Vitamin D Deficiency and Depression
Although the public awareness about vitamin D is on the rise, many questions pop up to mind: how is vitamin D associated with sunshine, how much sunlight do we require, why is it essential to get enough vitamin D for excellent health and what foods to eat? People are also interested in just how common the vitamin D deficiency is.
What Is Depression?
The WHO says that depression is the primary cause of disability globally. Worldwide, over 300 million people of all age groups suffer from the disorder. Depression comes in forms ranging from dysthymia, major depression, and SAD (seasonal affective disorder). Depressive bouts are also a feature of (BPAD) bipolar disorder.
Depression is a complex disorder comprising many systems of the body, including the immune system, either as an effect or cause. It interferes with appetite, and it disrupts sleep; in some cases, it causes weight loss; in others, it contributes to weight gain as well. Depression is also often accompanied by restlessness. Studies indicate that not only do the two conditions co-occur but that they overlap in genetic vulnerability patterns.
Vitamin D is also involved in the production of dopamine and serotonin, and within the brain, both chemicals linked to depression, according to scientists.
Evidence exists that low levels of serotonin and dopamine are linked to depression. Therefore, it is convincing that there can be a link between depressive symptoms and low levels of vitamin D. Research has also found depressed patients commonly had lower levels of vitamin D.
Why is Vitamin D essential for good health?
Vitamin D, the "sunshine vitamin," is a steroid hormone precursor. It was initially believed to play a role only in the mineralization of teeth and bones and by maintaining the correct calcium/phosphorus ratio. But studies have also linked low vitamin D levels with diabetes, obesity, autoimmune disease, cardiovascular disease, cancer, and osteoporosis.
According to a study by the CDC (centers for disease control and prevention), in 2006, a whopping 1/4 of the population was deficient in vitamin D, 8 percent were "at-risk" for vitamin D deficiency deficiencies, and 1 percent had levels that were considered imminently harmful. According to experts, vitamin D is perhaps the single most undervalued nutrient in the world of health.
What's causing these low vitamin D levels?
One argument is that we are not outside as much as earlier generations, and when we are, we apply sunscreen that prohibits UVB (the rays culpable for suntans) from penetrating the skin. These same UVB rays naturally generate vitamin D.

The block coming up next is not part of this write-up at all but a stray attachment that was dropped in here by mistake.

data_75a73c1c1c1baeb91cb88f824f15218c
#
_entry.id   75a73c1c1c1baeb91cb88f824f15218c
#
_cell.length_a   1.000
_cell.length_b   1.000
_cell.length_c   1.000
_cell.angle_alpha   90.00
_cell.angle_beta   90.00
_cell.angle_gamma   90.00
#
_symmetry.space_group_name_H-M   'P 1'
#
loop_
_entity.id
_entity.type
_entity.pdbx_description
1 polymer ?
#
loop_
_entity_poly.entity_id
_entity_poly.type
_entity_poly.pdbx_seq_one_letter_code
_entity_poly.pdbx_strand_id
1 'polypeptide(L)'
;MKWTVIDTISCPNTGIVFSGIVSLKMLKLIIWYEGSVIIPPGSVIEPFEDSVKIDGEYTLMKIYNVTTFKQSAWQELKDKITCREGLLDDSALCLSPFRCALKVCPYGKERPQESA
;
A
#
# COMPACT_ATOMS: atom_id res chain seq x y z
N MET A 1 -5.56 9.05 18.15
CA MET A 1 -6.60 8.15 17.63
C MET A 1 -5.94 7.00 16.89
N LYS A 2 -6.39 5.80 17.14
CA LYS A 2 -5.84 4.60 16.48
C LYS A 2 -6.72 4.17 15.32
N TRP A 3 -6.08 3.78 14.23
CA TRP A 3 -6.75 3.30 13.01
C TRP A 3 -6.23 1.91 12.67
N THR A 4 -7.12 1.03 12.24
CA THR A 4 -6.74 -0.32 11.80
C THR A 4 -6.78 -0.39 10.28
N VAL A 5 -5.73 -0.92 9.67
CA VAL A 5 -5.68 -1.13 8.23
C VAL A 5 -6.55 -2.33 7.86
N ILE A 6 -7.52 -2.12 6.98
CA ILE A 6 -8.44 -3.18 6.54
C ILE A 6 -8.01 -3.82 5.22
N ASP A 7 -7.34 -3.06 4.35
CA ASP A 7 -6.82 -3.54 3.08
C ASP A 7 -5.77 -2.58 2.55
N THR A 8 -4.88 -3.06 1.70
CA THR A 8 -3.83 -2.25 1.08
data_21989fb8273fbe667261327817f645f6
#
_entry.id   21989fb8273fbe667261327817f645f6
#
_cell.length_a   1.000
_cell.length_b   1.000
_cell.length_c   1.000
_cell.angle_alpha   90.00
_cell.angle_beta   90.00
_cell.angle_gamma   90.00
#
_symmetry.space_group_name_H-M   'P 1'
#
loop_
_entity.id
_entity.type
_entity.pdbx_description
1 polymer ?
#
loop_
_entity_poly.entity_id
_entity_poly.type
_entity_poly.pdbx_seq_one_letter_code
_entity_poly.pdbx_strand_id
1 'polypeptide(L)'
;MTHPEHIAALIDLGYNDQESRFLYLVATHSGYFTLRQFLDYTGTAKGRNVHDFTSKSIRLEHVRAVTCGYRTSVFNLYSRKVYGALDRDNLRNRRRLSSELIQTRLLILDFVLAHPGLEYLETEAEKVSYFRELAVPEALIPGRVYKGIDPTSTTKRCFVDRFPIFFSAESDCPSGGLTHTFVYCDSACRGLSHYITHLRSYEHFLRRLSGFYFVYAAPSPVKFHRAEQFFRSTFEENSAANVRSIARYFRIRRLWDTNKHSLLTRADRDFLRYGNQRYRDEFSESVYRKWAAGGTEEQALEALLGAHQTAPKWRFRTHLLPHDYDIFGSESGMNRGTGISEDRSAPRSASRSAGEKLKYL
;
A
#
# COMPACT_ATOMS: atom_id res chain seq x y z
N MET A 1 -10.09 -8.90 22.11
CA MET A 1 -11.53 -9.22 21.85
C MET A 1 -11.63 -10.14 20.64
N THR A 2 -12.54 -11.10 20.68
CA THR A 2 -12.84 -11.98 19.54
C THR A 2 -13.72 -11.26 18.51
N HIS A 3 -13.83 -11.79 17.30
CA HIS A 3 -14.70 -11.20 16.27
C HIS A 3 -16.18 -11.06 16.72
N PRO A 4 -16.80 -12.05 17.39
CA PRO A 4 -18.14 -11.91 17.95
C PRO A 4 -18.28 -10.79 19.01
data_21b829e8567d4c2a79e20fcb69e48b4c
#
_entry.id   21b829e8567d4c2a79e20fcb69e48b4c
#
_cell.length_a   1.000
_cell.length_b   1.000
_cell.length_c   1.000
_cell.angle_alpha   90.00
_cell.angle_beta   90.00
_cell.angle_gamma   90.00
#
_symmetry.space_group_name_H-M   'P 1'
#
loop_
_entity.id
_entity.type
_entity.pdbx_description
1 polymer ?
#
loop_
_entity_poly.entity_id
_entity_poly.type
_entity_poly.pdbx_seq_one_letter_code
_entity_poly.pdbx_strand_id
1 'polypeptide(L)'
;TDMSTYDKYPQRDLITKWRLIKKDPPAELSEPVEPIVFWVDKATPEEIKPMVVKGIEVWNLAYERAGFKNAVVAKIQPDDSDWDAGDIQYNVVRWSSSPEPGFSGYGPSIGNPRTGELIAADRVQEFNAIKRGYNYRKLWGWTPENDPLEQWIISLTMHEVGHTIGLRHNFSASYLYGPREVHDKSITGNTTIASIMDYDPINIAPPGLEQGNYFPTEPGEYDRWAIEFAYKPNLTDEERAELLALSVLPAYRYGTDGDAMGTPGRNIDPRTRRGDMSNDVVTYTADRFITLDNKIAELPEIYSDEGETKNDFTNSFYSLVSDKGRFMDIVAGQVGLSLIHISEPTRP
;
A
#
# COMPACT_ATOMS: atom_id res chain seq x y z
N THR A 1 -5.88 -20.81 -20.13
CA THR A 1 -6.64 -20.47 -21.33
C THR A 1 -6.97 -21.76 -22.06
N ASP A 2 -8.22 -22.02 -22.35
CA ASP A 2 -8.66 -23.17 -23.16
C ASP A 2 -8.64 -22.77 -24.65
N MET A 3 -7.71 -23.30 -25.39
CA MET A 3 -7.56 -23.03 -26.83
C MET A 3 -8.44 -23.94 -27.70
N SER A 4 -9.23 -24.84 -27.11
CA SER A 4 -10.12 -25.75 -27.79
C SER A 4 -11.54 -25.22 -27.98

The season, the time of day, the latitude, the altitude, and other factors come into play to determine how much UVB penetrates the skin. Vitamin D levels can become decreased without sufficient sunshine, and this is especially true during the cold months when we stay inside more, and the sun is not as profound.
What has this got to do with psychiatry?
The results of the recent studies by the Vitamin D Council reported in the New England Journal of Medicine and by Springer are indicating an association with depression. Of note: Canadian scientists reviewed fourteen studies involving 31,425 participants and found a strong correlation between Vitamin D deficiency and depression. The lower the Vitamin D level, the higher the risk of depression. But the big question is still causality. Does depression lower the vitamin level? Does one get depressed because of a lack of Vitamin D?
The SAD (Seasonal Affective Disorder) study is impressive as well. The NIH (National Institute of Health) cites several studies where sunlight remarkably improves mood. Of course, even though we are aware that sunlight boosts vitamin D levels, this doesn't prove that the spike in vitamin D is what is responsible. It also doesn't show that sunlight will work in those who are depressed and do not have Seasonal Affective Disorder.
Here are some important things to note:
(1) The curative rays of natural sunlight cannot pass through glass. You read it right! You cannot sit inside your car or home and reap the benefits of sitting in a sunny spot. You must venture outdoors.
(2) If you have dark skin, you'll require about twenty-five times more exposure time as a light-skinned individual to generate an equal amount of vitamin D.
(3) Your body cannot absorb calcium without adequate vitamin D. You can take all the calcium you want but will receive no help unless vitamin D is included.
(4) Vitamin D deficiency is not reversed immediately. You're looking at months of sunlight, and supplements before levels return to normal.
(5) Your liver and kidneys activate vitamin D. Having a damaged liver or a kidney disease will block the ability to activate vitamin D when required.
(6) Now for the bad news. There has to be some bad news, right? Well, here it is. Sunscreens notoriously reduce the amount of vitamin D the body makes. Considering this, there is a belief that more people are depressed these days because everyone uses sunscreen, and they're not taking vitamin D supplements.
Written by Henna Lawrence
About the Author
Henna is a wellness lifestyle writer. She loves sharing her thoughts and personal experiences related to natural remedies, Ayurvedic, yoga and fitness through her writing. She currently writes for How To Cure. She can connect with others experiencing health concerns and help them through their recovery journeys through natural remedies.
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